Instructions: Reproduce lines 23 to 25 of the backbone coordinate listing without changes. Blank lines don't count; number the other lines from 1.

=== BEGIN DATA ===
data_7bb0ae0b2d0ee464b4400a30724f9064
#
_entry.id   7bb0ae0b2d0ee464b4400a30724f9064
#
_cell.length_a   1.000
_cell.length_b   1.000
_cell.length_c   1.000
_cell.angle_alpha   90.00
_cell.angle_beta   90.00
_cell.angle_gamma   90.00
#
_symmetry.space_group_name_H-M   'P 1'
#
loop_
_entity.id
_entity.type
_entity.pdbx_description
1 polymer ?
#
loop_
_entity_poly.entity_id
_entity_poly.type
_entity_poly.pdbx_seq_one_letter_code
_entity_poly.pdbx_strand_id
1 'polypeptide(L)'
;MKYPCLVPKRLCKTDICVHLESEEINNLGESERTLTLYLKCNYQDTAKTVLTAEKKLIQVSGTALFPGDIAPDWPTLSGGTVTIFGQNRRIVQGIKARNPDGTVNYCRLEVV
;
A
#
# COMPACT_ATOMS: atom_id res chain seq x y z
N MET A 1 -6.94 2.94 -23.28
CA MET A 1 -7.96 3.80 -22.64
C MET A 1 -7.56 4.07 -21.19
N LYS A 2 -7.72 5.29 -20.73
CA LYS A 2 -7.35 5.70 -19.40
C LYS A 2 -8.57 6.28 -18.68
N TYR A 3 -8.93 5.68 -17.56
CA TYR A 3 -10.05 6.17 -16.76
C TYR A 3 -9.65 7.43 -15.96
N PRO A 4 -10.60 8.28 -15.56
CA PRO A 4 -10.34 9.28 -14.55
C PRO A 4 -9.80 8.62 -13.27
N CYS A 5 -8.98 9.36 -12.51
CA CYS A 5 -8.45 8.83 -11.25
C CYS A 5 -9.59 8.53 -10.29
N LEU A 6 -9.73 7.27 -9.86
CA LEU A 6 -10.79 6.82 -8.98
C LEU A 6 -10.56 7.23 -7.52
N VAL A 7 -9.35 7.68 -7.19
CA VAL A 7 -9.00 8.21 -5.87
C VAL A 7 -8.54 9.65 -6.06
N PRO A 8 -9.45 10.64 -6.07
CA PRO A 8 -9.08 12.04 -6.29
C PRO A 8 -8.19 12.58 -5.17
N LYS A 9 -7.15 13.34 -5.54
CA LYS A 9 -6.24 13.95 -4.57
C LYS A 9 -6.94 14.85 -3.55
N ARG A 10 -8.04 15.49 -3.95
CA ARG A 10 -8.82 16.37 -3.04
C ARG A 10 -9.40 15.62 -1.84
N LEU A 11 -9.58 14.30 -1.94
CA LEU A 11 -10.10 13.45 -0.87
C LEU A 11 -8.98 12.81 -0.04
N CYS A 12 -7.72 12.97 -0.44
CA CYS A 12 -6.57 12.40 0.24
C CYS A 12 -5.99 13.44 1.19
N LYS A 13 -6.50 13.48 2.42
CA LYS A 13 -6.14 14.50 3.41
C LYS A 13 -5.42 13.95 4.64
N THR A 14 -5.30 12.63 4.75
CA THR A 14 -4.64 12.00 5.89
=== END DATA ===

_entity_poly.pdbx_seq_one_letter_code
_entity_poly.pdbx_strand_id
1 'polypeptide(L)'